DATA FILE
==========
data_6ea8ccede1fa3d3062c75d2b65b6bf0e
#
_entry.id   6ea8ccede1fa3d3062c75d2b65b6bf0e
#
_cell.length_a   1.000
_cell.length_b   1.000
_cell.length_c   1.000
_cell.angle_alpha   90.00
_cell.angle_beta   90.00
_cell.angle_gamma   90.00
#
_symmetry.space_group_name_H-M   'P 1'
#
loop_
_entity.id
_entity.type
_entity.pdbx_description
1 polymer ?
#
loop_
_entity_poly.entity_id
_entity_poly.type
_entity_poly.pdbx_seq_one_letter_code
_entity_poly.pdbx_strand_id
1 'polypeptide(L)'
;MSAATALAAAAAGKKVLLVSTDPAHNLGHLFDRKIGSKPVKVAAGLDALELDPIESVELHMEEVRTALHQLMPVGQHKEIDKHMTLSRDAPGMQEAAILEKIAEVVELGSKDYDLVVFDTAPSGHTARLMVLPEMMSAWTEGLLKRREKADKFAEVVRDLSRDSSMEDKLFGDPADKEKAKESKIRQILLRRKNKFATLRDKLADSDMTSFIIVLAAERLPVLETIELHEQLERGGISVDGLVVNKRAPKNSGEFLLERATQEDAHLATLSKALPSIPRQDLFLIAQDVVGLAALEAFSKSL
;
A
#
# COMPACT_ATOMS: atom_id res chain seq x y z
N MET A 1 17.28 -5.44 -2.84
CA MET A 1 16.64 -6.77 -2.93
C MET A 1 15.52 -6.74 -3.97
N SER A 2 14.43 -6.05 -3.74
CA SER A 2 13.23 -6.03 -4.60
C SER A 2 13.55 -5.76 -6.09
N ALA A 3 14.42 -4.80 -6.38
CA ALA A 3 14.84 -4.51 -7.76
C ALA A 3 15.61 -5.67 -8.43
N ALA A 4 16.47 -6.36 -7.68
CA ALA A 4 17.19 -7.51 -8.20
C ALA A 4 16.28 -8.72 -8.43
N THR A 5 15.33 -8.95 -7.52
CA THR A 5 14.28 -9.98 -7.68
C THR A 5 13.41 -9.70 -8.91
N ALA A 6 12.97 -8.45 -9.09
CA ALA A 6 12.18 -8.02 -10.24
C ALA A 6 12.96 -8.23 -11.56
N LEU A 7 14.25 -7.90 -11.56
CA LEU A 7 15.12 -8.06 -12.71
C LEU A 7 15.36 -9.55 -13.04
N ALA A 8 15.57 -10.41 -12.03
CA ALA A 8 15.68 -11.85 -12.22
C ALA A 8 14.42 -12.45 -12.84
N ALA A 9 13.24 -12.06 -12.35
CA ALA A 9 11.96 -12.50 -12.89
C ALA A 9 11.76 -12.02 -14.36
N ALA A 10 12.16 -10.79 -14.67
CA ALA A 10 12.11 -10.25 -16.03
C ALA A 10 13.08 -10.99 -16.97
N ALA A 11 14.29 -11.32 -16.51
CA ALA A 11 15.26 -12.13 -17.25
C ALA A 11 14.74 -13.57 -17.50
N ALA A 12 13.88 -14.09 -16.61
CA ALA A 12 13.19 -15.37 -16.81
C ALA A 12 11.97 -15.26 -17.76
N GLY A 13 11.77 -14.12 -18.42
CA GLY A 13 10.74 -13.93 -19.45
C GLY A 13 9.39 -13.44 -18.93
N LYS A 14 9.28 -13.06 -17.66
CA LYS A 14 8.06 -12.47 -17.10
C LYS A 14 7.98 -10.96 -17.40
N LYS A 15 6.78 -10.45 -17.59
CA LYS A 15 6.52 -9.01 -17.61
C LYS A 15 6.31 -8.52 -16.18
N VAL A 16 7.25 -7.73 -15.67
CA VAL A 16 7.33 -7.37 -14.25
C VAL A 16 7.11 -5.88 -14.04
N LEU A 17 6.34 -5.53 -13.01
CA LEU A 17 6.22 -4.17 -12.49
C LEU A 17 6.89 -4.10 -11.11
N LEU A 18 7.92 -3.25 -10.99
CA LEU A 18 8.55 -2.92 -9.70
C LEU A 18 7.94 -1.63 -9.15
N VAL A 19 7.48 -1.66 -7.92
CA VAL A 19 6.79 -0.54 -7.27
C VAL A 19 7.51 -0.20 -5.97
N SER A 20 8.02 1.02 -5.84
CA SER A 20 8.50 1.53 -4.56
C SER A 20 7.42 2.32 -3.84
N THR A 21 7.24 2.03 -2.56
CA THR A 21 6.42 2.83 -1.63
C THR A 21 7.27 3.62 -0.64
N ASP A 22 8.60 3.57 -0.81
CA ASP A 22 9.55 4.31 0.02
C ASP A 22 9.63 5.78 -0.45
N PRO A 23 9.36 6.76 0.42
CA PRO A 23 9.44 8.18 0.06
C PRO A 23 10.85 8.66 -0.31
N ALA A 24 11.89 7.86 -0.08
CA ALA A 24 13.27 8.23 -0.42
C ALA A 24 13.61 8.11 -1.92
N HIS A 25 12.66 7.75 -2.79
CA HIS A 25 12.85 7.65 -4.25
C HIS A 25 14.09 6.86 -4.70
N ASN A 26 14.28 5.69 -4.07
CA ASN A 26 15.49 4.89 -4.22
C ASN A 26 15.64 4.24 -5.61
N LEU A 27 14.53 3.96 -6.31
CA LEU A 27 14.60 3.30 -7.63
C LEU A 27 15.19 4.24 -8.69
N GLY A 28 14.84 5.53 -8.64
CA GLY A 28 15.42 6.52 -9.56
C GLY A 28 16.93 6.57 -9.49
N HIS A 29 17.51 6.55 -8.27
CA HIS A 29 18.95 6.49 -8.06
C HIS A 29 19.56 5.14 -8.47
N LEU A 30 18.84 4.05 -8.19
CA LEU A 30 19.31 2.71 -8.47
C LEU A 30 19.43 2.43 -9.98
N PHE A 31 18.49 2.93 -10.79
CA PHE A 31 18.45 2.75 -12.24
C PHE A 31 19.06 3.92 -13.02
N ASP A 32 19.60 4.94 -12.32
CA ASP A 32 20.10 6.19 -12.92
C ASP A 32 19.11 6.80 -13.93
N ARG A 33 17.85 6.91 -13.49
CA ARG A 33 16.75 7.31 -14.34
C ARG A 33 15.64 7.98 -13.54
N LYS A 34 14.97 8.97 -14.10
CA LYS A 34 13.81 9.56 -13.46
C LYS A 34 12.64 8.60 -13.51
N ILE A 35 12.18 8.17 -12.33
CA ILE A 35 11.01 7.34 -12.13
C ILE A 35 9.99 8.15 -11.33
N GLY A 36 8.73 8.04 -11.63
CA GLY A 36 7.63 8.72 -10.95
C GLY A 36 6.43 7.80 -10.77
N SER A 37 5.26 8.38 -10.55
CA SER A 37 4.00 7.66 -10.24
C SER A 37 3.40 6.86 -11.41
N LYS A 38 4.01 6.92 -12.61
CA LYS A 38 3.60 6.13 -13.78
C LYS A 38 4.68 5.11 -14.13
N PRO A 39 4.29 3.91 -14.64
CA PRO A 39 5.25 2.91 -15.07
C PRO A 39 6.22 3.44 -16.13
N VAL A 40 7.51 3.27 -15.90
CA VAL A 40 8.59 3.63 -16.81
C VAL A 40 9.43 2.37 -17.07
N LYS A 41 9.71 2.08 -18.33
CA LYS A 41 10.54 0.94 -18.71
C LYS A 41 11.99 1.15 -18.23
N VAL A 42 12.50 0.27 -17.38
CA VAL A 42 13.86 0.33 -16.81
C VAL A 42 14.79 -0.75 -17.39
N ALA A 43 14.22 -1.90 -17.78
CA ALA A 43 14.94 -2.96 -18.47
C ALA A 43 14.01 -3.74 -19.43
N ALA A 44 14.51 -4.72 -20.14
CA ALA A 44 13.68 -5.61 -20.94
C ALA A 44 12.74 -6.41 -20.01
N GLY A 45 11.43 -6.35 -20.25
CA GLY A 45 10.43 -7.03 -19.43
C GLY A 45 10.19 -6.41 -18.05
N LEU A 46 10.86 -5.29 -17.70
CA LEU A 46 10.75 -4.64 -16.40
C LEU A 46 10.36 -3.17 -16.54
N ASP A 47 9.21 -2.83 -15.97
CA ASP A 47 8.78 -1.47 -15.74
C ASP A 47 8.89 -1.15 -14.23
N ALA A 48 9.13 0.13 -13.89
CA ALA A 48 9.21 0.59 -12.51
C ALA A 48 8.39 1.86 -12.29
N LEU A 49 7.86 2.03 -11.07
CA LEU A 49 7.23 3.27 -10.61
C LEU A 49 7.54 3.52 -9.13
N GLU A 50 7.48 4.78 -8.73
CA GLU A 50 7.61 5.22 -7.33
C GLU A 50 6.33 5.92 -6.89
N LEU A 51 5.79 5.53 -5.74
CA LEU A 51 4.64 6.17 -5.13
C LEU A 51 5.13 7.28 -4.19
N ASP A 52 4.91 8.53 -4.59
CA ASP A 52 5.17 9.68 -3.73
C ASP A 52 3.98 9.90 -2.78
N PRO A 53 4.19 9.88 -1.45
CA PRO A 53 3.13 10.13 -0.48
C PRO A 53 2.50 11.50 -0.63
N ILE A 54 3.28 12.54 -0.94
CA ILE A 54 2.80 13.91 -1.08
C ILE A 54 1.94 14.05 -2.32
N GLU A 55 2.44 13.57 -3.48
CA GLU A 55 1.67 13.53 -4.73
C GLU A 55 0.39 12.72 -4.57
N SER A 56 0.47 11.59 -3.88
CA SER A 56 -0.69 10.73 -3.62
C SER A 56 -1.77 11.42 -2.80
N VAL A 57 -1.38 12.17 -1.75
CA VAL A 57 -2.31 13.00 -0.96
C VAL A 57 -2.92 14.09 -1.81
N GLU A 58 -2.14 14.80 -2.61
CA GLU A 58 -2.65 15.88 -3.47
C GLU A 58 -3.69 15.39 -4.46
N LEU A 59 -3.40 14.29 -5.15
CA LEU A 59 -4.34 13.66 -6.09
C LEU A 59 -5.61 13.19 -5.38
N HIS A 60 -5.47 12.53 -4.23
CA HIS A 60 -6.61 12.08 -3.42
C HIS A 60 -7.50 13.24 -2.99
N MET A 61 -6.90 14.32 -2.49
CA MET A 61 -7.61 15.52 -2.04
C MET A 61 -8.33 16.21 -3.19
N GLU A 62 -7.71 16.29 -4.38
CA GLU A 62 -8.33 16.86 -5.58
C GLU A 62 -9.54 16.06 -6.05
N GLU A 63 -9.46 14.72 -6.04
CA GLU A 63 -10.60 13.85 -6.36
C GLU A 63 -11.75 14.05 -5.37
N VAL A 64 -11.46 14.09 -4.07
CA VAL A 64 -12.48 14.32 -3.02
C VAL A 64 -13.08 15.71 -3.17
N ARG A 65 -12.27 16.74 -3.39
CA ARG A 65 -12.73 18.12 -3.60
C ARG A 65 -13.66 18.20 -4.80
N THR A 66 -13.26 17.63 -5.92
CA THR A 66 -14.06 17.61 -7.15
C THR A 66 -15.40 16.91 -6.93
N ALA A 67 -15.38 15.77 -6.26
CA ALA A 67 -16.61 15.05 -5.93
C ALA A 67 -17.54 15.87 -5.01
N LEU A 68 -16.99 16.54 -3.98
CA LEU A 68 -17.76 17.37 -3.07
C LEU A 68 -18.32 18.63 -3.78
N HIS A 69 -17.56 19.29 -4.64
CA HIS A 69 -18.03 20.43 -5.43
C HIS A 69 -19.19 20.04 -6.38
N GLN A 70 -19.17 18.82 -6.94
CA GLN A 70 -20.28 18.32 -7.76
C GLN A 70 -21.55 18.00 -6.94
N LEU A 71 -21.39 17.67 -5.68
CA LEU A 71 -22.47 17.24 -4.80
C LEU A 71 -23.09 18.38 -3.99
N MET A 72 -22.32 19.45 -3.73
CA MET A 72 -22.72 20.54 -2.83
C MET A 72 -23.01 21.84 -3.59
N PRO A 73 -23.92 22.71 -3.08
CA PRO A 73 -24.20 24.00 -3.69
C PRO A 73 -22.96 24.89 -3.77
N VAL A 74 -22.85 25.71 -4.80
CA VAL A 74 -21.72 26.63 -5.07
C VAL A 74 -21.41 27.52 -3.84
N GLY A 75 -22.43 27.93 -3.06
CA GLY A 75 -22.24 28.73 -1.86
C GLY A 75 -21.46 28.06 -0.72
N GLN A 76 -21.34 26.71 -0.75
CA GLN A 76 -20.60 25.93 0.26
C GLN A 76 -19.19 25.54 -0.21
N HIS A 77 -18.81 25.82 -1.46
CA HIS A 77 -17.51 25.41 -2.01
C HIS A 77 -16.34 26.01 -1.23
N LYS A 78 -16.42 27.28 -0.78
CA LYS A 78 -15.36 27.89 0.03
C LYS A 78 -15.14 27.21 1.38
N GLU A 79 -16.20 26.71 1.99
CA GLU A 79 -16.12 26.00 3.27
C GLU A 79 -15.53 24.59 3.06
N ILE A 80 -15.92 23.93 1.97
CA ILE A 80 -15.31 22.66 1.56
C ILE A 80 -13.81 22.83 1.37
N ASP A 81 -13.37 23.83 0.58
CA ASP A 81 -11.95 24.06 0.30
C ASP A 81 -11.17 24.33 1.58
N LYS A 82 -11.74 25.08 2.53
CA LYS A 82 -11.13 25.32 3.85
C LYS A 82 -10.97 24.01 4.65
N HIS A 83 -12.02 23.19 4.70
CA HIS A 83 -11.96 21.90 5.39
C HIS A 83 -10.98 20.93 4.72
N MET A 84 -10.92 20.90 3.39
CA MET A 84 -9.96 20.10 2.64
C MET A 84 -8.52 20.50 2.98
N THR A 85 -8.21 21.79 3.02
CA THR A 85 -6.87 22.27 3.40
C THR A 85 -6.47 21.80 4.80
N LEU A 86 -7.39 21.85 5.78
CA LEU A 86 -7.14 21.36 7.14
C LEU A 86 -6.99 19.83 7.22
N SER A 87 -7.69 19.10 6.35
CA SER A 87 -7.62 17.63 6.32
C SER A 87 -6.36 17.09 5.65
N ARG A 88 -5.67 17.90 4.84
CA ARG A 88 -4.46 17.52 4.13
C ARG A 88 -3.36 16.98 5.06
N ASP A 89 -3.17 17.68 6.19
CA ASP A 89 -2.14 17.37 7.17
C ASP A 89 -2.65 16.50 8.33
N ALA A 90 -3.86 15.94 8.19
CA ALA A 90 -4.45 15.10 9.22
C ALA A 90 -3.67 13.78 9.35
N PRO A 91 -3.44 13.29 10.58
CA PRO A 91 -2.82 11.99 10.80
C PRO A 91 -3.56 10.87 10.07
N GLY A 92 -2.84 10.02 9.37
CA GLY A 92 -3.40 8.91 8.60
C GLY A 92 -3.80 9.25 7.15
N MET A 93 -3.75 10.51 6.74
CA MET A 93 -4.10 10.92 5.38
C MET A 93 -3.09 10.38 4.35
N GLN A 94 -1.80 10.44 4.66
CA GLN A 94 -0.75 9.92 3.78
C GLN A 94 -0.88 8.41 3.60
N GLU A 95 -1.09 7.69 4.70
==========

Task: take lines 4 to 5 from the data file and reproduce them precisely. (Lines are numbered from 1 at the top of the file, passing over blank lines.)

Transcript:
#
_cell.length_a   1.000